a) Assuming you are going to do a similar publication to that of the Haiku thing, then a very simple answer, if your trying to prove a point, then your not doing a very good job 'and a lot of "abstentions." Problem is, we can't tell abstentions from 0's. (There are no 0's, so that's my assessment.)' this exactly how any data you'd get from Fedora Project would be (0 = abstain OR no immediate preference)
I'm surprised your interface doesn't have a clear distinction between a zero and an abstention. But I'm not sure what point you're trying to make. Not being able to tell 0's from abstentions is an "inadequacy" in the data. But there is still lots of valuable information in that data set. Even if we do not know for certain that a ballot with _no_ intermediate scores was intentionally strategically exaggerated, it is still plausible that it is, and still quite relevant to election researchers.
, where _I'VE_ voted zero in the ballots, I would have voted zero even if I did have a no preference option.
Then the data set would have registered your zero, which is precisely what we'd want. Again I'm not sure what your point is.
So my concern here is:
You can't compare apples with oranges and any attempt to do so would offend me as a user of Fedora
Can you put that into a formal mathematical statement? Telling us that we can't compare "apples and oranges" and that it offends you is most uninformative.
it also makes me disregard the rest of the 'study' as phony because it gives no statistical burden of proof
It's not phone. It's real data. And please tell me, in as formal language as possible, what a "statistical burden of proof" is. Could you be talking about a confidence interval perhaps?
b) It's a bit steep to just come along and ask for _complete_ voting records (anonymous or not), why haven't you asked for a simple random sample (SRS) I would have thought of any such request much more favourably (in light of point a) than not.
I specifically raised that option in one of the earliest emails in this thread. I put it something like, "a random subset of the ballots".
c) There is the privacy of the votes, I make my vote in confidence (unless I'm told beforehand) that my choices are between me and no one else, and will ONLY be seen for purposes of tallying the votes. Why should we treat our users votes any differently than a responsible government (i.e. not Zimbabwe). There is _no_ reason why, and any attempt to change that I'd find disgraceful.
With all due respect, this seems irrational to me if the data is anonymous, especially if a random sample is provided. If even a voter _himself_ cannot tell that a particular ballot in the data set is his, clearly his privacy has not been violated.
Although as I already said, I'd be more than happy to wait until future elections have a notice that the anonymized ballot data will be used for transparency/research.
Oh and please none of the "Fedora is open" yada-yada because I know that, I've known that for ages, but there is no way anyone can say everything is 100% transparent because the Board, been effectively a governing body of Fedora holds meetings is private, they release the aggregate information out (what they can) but they can't release everything... Why? Because there are just some things that _shouldn't_ be aired in the public arena, what can be is kept for town-hall meetings.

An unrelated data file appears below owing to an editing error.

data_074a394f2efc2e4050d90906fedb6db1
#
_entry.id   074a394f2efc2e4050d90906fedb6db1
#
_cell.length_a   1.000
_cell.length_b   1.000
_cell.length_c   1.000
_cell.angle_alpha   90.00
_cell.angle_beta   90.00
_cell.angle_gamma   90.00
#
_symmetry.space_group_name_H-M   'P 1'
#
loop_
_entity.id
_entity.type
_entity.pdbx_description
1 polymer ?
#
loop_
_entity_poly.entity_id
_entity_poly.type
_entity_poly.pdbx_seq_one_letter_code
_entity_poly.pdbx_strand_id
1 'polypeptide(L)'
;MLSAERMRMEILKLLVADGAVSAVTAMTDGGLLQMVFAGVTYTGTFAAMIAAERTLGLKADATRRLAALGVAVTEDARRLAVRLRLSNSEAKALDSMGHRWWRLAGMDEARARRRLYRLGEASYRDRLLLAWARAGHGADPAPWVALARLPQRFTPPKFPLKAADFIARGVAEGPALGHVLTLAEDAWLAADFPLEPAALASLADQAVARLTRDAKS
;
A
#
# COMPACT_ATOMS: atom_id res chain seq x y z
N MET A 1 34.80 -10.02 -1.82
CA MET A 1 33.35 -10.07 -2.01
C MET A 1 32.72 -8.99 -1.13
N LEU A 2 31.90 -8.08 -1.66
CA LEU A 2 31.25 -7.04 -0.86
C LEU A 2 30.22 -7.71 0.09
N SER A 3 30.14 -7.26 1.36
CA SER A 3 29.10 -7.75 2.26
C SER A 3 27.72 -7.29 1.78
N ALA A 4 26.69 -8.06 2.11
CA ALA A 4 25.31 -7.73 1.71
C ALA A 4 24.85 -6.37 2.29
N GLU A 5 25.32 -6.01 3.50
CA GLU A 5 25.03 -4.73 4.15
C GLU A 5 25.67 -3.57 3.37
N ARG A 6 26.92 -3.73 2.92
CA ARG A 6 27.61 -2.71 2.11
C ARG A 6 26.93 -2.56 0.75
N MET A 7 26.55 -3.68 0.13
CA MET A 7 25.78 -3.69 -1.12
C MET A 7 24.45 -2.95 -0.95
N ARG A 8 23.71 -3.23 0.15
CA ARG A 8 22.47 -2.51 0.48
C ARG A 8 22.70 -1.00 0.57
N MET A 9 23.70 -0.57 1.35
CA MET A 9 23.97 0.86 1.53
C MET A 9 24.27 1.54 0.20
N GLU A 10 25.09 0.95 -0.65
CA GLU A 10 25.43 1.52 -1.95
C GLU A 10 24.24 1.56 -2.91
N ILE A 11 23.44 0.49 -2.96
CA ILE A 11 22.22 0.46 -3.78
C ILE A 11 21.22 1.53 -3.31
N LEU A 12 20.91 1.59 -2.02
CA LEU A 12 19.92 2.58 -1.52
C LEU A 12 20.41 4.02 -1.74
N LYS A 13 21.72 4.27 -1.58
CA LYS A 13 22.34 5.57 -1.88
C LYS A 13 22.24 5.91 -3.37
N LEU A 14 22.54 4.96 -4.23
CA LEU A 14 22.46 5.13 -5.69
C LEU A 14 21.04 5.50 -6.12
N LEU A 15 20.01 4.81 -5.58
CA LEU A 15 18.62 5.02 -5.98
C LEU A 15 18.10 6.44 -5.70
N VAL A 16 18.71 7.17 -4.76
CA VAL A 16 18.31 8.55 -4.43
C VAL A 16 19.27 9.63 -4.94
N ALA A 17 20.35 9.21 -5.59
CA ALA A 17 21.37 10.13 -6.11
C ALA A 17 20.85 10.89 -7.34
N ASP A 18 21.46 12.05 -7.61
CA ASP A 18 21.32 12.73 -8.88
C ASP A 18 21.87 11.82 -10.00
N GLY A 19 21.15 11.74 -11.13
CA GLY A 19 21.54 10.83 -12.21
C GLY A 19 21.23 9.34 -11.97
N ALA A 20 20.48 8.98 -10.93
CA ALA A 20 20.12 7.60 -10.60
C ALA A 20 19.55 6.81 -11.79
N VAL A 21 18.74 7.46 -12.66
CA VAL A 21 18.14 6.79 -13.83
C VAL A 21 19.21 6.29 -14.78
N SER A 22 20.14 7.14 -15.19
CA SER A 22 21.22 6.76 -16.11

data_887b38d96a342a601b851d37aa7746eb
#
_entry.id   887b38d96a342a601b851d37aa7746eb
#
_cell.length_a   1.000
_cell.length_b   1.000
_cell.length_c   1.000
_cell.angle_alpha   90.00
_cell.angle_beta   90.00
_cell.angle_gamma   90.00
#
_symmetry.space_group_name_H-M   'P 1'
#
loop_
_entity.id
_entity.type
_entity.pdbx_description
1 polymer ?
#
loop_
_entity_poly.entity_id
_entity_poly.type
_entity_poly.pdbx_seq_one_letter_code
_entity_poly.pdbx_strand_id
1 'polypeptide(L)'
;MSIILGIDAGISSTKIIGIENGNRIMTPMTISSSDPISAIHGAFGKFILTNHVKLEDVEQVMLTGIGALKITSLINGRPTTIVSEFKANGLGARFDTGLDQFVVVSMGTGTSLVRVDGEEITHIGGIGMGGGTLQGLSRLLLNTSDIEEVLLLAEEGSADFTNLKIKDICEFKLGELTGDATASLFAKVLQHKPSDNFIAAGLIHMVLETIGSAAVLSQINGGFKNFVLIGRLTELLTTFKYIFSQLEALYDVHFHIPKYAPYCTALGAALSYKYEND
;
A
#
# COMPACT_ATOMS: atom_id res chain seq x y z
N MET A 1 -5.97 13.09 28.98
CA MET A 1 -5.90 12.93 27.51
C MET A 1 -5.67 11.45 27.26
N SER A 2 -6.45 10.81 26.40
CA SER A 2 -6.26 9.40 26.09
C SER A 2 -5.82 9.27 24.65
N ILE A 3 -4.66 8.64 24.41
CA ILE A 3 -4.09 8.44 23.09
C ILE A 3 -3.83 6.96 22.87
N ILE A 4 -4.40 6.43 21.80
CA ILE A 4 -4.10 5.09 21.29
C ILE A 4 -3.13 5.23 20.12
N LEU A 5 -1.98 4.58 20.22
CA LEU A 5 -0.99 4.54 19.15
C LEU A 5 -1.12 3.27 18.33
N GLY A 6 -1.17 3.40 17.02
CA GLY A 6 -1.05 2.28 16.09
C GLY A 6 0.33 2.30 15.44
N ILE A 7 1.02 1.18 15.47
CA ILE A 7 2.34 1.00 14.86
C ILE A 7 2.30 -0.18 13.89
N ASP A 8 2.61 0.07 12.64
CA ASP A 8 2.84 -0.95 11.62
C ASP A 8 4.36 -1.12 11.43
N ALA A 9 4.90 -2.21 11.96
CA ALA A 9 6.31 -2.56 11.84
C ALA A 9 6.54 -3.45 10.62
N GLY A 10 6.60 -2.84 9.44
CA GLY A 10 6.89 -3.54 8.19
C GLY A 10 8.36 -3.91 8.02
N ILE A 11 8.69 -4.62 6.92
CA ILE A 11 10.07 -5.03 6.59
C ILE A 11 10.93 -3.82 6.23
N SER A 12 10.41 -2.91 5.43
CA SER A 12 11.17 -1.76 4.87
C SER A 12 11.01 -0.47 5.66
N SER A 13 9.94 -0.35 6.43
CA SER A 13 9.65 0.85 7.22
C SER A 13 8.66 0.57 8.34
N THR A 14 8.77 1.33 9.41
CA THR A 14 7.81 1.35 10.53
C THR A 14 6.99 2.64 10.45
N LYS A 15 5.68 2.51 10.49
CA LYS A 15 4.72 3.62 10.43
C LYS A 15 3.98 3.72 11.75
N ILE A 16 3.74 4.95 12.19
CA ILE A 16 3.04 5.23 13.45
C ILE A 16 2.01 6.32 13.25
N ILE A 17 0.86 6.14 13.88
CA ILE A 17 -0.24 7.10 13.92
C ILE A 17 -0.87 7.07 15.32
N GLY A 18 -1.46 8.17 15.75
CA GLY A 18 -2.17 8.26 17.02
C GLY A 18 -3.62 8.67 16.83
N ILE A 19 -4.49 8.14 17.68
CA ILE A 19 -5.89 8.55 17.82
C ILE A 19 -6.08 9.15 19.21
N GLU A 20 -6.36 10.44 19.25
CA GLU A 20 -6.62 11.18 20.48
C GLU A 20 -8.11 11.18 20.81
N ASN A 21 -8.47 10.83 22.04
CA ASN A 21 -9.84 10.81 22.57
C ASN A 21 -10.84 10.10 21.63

Agreed. Can you think of any sound reasons the ballot data shouldn't be aired in public?
My thoughts for the Board's consideration:
- Why should a vote in a Fedora election be any different to that of nearly any governing body (heck, Public Companies don't release non-aggregate vote data that I've seen)?
That's a logical fallacy - an appeal to tradition/popularity. If the evidence says that disclosing the anonymized data is harmless and even has some benefits, then it is _those companies_ who are doing it wrong, and so citing them as an example doesn't bolster your case.
- Please consider future implications of such a move (to release data)
Are there some negative implications you can think of?
- Can we _please_ create some sort of policy to protect the voting data (at the very least as a whole) in retrospect and for the future?
Why not just create a policy of telling the voters beforehand that the data will be made public but anonymous?
On another note, it should be made clear, that even I have _never_ seen individual vote information (anonymously or associated), there has been no reason to (yes I do check for invalid votes, but none have been displayed and the queries have always been designed to avoid showing valid data).
Again I fail to see what point you're making.
Yes, and people vote with the knowledge that such releases happen, I honestly don't see anything wrong from there perspective. As for immediately discounting as 'worse', I don't see how you can claim that, it's worked fairly well for them and I'm all for what works.
You have no way of knowing that "it's worked fairly well for them", since you can't read the voters' minds to calculate the Bayesian regret they experienced through it. That can only be gotten via computer simulation, where you _can_ read the voters' minds.
Some sample B.R. figures for Condorcet and scoring:
optimum winner || 100.00% |
| Range (honest voters)
|| 96.71% |
| Condorcet-LR (honest voters)
|| 85.19% |
| Range & Approval (strategic exaggerating voters)
|| 78.99% |
Condorcet-LR (strategic exaggerating voters) || 42.56% |
Elect random winner || 0.00% |